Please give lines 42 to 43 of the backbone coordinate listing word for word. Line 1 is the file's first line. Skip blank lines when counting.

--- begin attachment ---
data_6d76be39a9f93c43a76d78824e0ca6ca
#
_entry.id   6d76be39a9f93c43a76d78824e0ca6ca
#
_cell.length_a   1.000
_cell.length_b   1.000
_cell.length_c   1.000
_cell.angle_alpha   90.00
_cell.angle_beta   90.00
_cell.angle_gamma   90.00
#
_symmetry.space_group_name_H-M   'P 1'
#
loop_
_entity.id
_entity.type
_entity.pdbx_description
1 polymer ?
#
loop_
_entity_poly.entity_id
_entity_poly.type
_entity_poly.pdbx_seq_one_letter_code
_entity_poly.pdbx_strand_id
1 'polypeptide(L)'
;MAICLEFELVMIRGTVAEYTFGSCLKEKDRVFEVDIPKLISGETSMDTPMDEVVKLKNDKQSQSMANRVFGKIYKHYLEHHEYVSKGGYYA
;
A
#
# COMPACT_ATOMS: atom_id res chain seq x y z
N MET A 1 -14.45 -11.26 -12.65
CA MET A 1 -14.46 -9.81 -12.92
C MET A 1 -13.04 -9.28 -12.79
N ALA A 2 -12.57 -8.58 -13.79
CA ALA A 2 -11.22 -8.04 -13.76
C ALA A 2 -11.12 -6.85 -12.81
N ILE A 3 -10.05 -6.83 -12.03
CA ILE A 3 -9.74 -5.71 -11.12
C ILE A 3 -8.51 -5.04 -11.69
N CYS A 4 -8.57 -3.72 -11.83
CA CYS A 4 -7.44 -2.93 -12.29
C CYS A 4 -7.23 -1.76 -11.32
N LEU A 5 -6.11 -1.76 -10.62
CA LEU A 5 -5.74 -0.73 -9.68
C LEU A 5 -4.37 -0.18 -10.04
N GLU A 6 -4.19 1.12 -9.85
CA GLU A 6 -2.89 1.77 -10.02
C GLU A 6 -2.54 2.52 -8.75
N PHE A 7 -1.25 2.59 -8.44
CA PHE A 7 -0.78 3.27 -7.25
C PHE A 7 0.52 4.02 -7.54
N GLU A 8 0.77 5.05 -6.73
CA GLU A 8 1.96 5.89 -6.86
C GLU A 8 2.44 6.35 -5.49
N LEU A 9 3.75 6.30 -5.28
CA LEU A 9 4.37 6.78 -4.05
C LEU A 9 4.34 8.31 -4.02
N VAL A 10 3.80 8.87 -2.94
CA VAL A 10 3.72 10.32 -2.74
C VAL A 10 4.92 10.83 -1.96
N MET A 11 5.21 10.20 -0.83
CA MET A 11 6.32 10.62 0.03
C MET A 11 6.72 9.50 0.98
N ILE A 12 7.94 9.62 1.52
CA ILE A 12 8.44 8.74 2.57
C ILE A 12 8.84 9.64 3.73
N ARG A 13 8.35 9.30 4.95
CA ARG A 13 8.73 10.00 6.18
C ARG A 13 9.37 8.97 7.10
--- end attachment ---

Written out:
C CYS A 4 -7.23 -1.76 -11.32
N LEU A 5 -6.11 -1.76 -10.62